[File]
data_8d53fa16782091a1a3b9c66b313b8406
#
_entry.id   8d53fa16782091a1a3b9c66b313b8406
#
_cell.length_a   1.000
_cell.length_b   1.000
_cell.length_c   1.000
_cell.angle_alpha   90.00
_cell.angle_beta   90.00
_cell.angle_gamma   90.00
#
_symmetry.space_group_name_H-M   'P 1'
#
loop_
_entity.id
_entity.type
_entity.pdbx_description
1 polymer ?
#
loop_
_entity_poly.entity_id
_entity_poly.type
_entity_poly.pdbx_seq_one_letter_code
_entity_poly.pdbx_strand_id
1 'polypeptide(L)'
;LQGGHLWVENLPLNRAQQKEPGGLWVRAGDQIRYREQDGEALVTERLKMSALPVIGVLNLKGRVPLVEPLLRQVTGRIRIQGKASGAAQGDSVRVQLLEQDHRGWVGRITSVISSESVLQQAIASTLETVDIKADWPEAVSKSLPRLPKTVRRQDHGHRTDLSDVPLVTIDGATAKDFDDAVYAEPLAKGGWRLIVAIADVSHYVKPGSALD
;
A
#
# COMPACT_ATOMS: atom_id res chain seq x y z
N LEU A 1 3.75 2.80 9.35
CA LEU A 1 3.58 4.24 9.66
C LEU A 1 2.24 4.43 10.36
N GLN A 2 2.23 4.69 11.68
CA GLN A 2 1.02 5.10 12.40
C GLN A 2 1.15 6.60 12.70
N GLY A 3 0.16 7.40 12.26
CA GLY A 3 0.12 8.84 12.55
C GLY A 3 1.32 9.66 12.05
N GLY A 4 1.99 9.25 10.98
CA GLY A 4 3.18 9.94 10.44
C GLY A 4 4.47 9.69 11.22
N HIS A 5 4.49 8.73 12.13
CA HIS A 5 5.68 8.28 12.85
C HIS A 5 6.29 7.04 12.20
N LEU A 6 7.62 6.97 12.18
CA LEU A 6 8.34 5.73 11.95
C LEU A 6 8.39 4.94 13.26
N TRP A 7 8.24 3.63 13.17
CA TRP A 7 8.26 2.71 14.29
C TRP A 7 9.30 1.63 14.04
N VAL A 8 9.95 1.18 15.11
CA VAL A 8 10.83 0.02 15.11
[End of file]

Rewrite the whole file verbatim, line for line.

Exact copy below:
data_8d53fa16782091a1a3b9c66b313b8406
#
_entry.id   8d53fa16782091a1a3b9c66b313b8406
#
_cell.length_a   1.000
_cell.length_b   1.000
_cell.length_c   1.000
_cell.angle_alpha   90.00
_cell.angle_beta   90.00
_cell.angle_gamma   90.00
#
_symmetry.space_group_name_H-M   'P 1'
#
loop_
_entity.id
_entity.type
_entity.pdbx_description
1 polymer ?
#
loop_
_entity_poly.entity_id
_entity_poly.type
_entity_poly.pdbx_seq_one_letter_code
_entity_poly.pdbx_strand_id
1 'polypeptide(L)'
;LQGGHLWVENLPLNRAQQKEPGGLWVRAGDQIRYREQDGEALVTERLKMSALPVIGVLNLKGRVPLVEPLLRQVTGRIRIQGKASGAAQGDSVRVQLLEQDHRGWVGRITSVISSESVLQQAIASTLETVDIKADWPEAVSKSLPRLPKTVRRQDHGHRTDLSDVPLVTIDGATAKDFDDAVYAEPLAKGGWRLIVAIADVSHYVKPGSALD
;
A
#
# COMPACT_ATOMS: atom_id res chain seq x y z
N LEU A 1 3.75 2.80 9.35
CA LEU A 1 3.58 4.24 9.66
C LEU A 1 2.24 4.43 10.36
N GLN A 2 2.23 4.69 11.68
CA GLN A 2 1.02 5.10 12.40
C GLN A 2 1.15 6.60 12.70
N GLY A 3 0.16 7.40 12.26
CA GLY A 3 0.12 8.84 12.55
C GLY A 3 1.32 9.66 12.05
N GLY A 4 1.99 9.25 10.98
CA GLY A 4 3.18 9.94 10.44
C GLY A 4 4.47 9.69 11.22
N HIS A 5 4.49 8.73 12.13
CA HIS A 5 5.68 8.28 12.85
C HIS A 5 6.29 7.04 12.20
N LEU A 6 7.62 6.97 12.18
CA LEU A 6 8.34 5.73 11.95
C LEU A 6 8.39 4.94 13.26
N TRP A 7 8.24 3.63 13.17
CA TRP A 7 8.26 2.71 14.29
C TRP A 7 9.30 1.63 14.04
N VAL A 8 9.95 1.18 15.11
CA VAL A 8 10.83 0.02 15.11